Former president of U.S. bishops' conference diagnosed with cancer

Former president of U.S. bishops’ conference diagnosed with cancer

Former president of U.S. bishops’ conference diagnosed with cancer

Archbishop Joseph E. Kurtz of Louisville, Ky., apostolic administrator of the Diocese of Memphis, Tenn., is at the Catholic Pastoral Center in Memphis March 5, 2019, introducing Bishop David P. Talley of Alexandria, La., as the new bishop of Memphis. (Credit: CNS.)

Archbishop Joseph Kurtz announced on Wednesday that he has recently been diagnosed with cancer.

NEW YORK — Archbishop Joseph Kurtz of Louisville, Kentucky and the former president of the United States Conference of Catholic Bishops (USCCB), announced on Wednesday that he has been diagnosed with bladder and prostate cancer.

Kurtz shared the news of his announcement through his regular column dedicated to the Church’s sex abuse crisis and said that he will soon begin treatment through the Duke University Cancer Institute, which will result in the eventual removal of his bladder and prostate.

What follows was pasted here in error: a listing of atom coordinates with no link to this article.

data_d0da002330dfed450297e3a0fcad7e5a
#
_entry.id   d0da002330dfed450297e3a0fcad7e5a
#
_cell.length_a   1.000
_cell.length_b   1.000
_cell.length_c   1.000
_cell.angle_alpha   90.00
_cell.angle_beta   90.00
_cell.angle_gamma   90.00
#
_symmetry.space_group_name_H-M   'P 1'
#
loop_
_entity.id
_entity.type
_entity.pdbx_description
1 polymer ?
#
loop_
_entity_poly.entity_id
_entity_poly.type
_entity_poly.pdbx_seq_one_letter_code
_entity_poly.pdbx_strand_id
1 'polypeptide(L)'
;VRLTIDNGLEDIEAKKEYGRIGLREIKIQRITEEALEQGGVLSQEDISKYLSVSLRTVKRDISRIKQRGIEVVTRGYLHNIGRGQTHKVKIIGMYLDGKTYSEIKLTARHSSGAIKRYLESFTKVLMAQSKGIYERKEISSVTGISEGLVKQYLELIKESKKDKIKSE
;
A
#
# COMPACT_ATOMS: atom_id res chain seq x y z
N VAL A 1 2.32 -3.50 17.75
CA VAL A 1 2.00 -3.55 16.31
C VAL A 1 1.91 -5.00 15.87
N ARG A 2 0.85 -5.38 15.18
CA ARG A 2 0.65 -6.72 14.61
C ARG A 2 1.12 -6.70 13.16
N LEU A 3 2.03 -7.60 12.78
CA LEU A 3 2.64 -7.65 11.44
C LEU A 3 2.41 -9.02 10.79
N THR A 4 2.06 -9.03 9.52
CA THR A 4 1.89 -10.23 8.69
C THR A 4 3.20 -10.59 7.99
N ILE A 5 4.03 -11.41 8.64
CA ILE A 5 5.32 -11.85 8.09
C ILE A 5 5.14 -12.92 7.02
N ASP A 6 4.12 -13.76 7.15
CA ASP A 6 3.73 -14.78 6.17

“Over the past few months, I have had some health issues that have resulted in medical tests and hospitalizations, and I can now confirm the diagnosis and the treatment plan,” he wrote. “I have been diagnosed with urothelial carcinoma in my bladder and prostate and will take part in a treatment plan that includes immunotherapy and chemotherapy for at least 12 weeks.”

Kurtz noted that he feels well and with the consent of his doctor has remained active during the initial treatment. He also said he would remain in North Carolina during the remainder of his treatment.

“While the doctor gives me good cause for optimism, there are always dangers and unexpected issues that can arise during cancer treatment, so I ask for your continued prayers,” Kurtz wrote.

Kurtz said that he would remain in regular contact with Father Martin Linebach, Vicar General of the archdiocese and its chancellor, Dr. Brian Reynolds.

“Needless to say, I will miss the many opportunities I have to visit parishes and talk with so many of you at upcoming events this summer and fall. You will be in my prayers. Please keep me in yours,” he concluded.

Kurtz, who is 72, has been the archbishop of Louisville since 2007. He served as USCCB president from 2013-2016, during which time he oversaw Pope Francis’s 2015 visit to the United States, and he is currently the chairman of the USCCB’s committee for religious liberty.

Follow Christopher White on Twitter: @cwwhite212 


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